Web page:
After dinner, we walked to a bar called Café t Genootschap der Geneugten or “The Fellowship of Pleasure Café” and ordered a Hopus, a Belgian beer known for the sediment, that our hosts ritualistically poured into shot glasses and drank separately. We also ordered a flight of flavored jenevers, a Dutch gin dating back as far as the 16th century. When served with beer, the combination is called a “kopstoot” or “headbutt.” Served in tulip glasses, these colorful liquors were not my cup of tea except for the liquorice one, which luckily, no one else cared for. In general, however, liquorice is very popular in the Netherlands with the Dutch consuming more liquorice per capita than anywhere else in the world, according to stuffdutchpeoplelike.com. Their version of the candy, called “drop,” is generally saltier than ours and can be bought almost anywhere.
That last night, as Sabra and I walked home, I realized I had just made somewhere in the neighborhood of 30 new friends. I was struck once again by the sense of community I felt with the artists I had met from all over the world and the feeling of belonging, not just with a global arts community but in the Netherlands in general. The weather was perfect from the time we arrived in Leeuwarden until our last morning in Amsterdam. Several locals pointed out to us that it’s usually much colder and rainier than it was during our time there and that our trip appeared to be charmed. I admit I felt a bit as though I was being wooed and could imagine myself living out my days in the most charming country I’ve ever been to. As the Dutch would say when they find something they love, “It koe minder.” VT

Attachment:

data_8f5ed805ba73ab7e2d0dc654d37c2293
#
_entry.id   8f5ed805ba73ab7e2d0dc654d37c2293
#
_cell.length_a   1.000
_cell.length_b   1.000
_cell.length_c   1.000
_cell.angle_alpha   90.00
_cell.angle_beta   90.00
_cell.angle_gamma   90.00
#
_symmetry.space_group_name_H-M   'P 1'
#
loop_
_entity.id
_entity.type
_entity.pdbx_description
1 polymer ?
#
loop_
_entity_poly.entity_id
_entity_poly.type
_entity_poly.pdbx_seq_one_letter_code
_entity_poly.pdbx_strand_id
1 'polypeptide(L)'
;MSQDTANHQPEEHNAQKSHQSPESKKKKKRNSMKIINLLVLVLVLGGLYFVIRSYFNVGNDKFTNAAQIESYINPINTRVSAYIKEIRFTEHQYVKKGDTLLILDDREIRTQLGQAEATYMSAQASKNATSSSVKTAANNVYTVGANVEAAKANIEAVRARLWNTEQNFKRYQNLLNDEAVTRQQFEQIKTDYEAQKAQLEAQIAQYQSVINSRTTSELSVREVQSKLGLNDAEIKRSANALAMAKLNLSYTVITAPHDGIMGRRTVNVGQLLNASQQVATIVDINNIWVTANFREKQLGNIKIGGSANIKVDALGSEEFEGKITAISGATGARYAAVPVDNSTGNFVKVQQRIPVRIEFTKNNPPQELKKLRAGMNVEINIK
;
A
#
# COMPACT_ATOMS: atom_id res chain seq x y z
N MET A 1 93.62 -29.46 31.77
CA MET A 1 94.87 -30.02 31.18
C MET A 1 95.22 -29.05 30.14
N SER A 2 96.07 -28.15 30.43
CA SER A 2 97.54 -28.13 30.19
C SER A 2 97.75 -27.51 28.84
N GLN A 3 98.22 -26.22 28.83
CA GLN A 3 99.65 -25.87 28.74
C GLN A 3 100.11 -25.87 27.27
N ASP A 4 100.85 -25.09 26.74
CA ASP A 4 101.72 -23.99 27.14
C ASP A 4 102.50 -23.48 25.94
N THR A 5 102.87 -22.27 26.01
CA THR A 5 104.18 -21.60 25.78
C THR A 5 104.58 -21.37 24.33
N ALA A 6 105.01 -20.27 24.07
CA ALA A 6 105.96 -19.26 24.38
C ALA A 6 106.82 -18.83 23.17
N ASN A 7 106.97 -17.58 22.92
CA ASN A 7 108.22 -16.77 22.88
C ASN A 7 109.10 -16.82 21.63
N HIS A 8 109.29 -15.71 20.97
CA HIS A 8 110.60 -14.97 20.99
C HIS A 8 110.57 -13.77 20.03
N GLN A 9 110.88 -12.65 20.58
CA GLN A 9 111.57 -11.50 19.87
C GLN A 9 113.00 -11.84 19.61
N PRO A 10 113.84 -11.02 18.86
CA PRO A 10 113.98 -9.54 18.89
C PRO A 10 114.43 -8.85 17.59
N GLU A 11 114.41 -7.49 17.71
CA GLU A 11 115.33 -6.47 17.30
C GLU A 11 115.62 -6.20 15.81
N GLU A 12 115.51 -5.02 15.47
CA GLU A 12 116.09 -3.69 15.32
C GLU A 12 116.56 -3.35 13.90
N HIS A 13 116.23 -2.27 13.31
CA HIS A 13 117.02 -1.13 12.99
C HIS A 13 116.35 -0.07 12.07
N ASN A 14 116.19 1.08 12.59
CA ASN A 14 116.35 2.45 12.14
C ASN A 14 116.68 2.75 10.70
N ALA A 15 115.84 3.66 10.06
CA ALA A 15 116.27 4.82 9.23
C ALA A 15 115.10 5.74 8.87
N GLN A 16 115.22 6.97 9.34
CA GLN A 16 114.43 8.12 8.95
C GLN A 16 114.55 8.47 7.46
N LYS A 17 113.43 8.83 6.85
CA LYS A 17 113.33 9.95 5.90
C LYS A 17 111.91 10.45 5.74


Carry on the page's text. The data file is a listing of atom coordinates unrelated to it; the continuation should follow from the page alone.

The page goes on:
The Grant That Got Me There
As their website states, “Great Meadows Foundation is a grant giving foundation launched in 2016 by contemporary art collector and philanthropist Al Shands. Named for the home that Al and his late wife Mary created, the mission of Great Meadows Foundation is to critically strengthen and support visual art in Kentucky by empowering our community’s artists and other visual arts professionals to research, connect and participate more actively in the broader contemporary art world.”
Sabra and I both took this trip with the help of Great Meadows’ artist professional development grants, which seek to “develop artists’ awareness of and participation in the national and international art world in order to strengthen the level of discourse and practice among artists in the state.”